However, as per IFPRI estimates, India still has the highest number of underweight children under five in the world and 70% of children are anaemic though the proportion of undernourished people in the overall population has fallen from 21.5 per cent in 2004-06 to 17 per cent in 2011-13.

While the country has made significant progress in reducing underweight among children under five in the past few years, "much work still needs to be done" at the national and state levels so that a greater share of the population will enjoy nutrition security, the report suggested.

As per the report, the overall score for Asia in the 2014 GHI scores remained better than the 1990 GHI scores, which fell by 54 percent in East and Southeast Asia, and by 41 percent in South Asia. South Asia saw the steepest absolute decline in its score, amounting to more than 12 points.

“Several Southeast Asian and South Asian countries showed dramatically improved scores since 1990, including Vietnam, Cambodia, Thailand, and Bangladesh,” the report said observing that “The state of hunger in developing countries as a group has improved since 1990, falling by 39 percent.”

Despite progress made, the level of hunger in the world is still “serious,” with 805 million people continuing to go hungry, according to estimates by the Food and Agriculture Organization of the United Nations.

Regionally, the highest GHI scores—and therefore the highest hunger levels—are in Africa south of the Sahara and South Asia, which have also experienced the greatest absolute improvements since 2005.

“In terms of absolute progress, comparing the 1990 GHI and the 2014 GHI, Angola, Bangladesh, Cambodia, Chad, Ghana, Malawi, Niger, Rwanda, Thailand, and Vietnam saw the biggest improvements in scores,” said the report adding, “From the 1990 GHI to the 2014 GHI, 26 countries reduced their scores by 50 percent or more.”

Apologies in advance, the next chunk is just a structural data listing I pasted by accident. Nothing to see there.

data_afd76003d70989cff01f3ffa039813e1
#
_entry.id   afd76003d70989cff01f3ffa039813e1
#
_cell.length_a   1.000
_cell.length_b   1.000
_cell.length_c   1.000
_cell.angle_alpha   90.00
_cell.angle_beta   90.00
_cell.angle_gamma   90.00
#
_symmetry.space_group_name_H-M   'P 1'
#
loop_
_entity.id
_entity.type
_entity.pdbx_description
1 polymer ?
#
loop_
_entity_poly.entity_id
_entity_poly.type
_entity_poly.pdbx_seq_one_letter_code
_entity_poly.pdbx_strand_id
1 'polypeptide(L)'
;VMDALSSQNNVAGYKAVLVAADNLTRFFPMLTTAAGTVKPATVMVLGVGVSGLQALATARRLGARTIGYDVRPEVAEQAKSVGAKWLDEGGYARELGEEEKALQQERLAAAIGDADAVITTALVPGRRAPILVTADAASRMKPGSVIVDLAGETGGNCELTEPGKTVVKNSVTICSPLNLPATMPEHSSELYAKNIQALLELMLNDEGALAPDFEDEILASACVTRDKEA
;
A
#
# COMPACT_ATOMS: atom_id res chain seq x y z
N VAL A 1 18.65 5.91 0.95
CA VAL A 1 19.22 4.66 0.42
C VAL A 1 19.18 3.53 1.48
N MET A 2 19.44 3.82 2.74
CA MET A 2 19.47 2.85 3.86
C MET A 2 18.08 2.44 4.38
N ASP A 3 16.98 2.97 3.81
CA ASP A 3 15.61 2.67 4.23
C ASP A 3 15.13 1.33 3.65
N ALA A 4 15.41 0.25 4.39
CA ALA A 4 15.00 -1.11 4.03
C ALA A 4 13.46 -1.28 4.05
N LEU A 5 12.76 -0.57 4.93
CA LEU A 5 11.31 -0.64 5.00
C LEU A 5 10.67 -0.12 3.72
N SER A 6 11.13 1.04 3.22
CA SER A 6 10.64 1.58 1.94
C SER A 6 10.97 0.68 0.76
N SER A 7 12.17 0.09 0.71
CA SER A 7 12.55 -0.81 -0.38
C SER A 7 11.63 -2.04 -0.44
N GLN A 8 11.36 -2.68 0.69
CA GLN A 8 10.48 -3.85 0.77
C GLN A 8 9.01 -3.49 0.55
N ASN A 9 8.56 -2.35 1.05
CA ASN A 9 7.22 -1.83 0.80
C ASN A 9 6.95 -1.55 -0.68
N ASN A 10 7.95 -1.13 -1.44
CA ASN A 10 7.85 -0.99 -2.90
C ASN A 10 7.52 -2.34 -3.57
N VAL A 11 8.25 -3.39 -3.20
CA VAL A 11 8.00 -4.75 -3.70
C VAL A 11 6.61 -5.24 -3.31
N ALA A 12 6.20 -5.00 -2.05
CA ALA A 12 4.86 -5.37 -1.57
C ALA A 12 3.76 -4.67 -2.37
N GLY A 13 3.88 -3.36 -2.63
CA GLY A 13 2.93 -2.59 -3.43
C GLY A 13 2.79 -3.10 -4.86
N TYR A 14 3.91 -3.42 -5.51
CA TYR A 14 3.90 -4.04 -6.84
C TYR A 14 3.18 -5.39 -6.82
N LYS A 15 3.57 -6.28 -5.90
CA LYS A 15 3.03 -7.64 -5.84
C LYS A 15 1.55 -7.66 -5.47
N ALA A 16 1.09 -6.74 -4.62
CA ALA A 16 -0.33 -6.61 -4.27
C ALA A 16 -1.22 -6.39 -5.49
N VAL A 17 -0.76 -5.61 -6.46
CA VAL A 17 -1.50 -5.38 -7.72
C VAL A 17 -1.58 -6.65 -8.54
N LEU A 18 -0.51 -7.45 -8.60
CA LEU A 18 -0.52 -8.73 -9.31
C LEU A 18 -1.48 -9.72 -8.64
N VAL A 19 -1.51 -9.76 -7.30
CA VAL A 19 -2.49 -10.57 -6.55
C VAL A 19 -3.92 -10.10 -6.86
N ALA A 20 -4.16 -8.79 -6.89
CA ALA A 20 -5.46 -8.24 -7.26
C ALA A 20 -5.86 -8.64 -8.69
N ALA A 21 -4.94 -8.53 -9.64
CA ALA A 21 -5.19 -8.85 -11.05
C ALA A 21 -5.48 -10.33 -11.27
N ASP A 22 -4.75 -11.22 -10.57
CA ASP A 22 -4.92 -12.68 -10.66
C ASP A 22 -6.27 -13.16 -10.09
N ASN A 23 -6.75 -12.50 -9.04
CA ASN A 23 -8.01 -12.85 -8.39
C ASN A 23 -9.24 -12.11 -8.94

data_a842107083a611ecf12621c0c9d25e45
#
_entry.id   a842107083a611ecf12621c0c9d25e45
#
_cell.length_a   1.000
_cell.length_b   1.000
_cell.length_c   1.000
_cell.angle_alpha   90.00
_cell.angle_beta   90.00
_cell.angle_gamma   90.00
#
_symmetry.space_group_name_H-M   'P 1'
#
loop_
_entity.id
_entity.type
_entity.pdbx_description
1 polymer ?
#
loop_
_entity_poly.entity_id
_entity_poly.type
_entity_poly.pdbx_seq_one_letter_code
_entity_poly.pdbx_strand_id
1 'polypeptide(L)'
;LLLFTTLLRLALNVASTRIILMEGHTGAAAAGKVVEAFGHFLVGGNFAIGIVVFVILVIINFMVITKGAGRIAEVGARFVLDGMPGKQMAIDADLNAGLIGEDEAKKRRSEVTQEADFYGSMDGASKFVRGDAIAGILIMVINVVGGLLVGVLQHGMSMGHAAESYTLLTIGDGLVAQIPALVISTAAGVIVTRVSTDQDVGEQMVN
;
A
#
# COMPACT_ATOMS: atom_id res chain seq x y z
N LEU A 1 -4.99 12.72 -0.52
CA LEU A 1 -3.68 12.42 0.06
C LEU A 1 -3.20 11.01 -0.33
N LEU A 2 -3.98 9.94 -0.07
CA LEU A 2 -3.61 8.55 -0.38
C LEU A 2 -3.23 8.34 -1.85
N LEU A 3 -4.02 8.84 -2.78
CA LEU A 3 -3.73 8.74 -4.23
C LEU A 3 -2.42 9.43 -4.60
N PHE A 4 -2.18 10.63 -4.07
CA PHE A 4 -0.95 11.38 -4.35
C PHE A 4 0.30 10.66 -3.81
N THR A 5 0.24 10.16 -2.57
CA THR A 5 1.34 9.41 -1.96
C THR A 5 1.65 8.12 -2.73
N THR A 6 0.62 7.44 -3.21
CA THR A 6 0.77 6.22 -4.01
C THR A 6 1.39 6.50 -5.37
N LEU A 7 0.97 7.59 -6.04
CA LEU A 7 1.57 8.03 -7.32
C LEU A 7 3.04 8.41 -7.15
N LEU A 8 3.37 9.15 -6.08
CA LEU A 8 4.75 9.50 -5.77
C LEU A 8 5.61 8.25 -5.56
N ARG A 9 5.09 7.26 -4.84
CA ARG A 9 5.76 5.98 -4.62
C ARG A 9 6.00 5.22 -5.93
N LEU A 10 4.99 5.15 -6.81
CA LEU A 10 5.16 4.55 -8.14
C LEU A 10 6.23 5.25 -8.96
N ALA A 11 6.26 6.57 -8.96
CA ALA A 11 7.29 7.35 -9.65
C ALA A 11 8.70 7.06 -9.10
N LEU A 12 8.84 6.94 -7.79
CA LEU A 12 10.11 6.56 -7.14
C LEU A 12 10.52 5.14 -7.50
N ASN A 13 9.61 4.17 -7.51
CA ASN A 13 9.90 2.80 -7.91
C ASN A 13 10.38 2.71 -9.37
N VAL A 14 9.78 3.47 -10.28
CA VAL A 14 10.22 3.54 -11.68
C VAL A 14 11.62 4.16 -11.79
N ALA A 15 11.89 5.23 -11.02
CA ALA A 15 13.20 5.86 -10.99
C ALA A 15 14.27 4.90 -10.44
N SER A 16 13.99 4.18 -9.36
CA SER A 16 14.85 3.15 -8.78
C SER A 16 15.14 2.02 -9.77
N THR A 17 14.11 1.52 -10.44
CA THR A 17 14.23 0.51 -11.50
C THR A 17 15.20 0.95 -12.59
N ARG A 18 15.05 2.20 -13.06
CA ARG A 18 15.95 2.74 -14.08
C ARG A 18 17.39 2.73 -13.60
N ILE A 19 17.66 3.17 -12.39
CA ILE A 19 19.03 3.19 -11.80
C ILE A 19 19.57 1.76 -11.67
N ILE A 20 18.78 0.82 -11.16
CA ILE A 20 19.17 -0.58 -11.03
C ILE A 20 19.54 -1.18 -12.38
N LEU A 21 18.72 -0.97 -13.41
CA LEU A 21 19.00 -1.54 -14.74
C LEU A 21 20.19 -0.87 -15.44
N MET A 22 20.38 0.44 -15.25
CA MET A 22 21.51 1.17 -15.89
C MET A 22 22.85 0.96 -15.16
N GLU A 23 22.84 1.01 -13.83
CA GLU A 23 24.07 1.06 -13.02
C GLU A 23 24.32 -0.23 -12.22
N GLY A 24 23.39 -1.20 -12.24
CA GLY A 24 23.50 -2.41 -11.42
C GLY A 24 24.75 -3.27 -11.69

Levels of hunger are “extremely alarming” or “alarming” in 16 countries, with Burundi and Eritrea both classified as “extremely alarming,” according to the report that also pointed that most of the countries with “alarming” GHI scores are in Africa south of the Sahara.

However, the report expressed its concern over hidden hunger or micronutrient deficiency which affects some 2 billion people around the world.

Caused due to shortage in essential vitamins and minerals, this can have long-term, irreversible health effects as well as socioeconomic consequences that can erode a person’s well-being and development, the report said cautioning that “By affecting people’s productivity, it can also take a toll on countries’ economies.”

Citing that “Poor diet, disease, impaired absorption, and increased micronutrient needs during certain life stages, such as pregnancy, lactation, and infancy, are among the causes of hidden hunger, which may “invisibly” affect the health and development of a population,” the report suggested, “Possible solutions to hidden hunger include food-based approaches: dietary diversification, which might involve growing more diverse crops in a home garden; fortification of commercial foods; and biofortification, in which food crops are bred with increased micronutrient content.”

With one more year before the 2015 deadline for achieving the Millennium Development Goals, the 2014 Global Hunger Index report offers a multifaceted overview of global hunger that brings new insights to the global debate on where to focus efforts in the fight against hunger and malnutrition, said the report giving a call to the world for serious action.

Visit us on Google+

Post a comment

If you look at issues from the

perspective of common man

and

want to share your ideas with our readers across the globe

submit your article

(at least 800 words)

at

hotnhitnews@yahoo.com

IN THE ARCHIVE
 
About Us I Contact Us I Get Our Guideline
Copy Right 2004 @ , Bhubaneswar, INDIA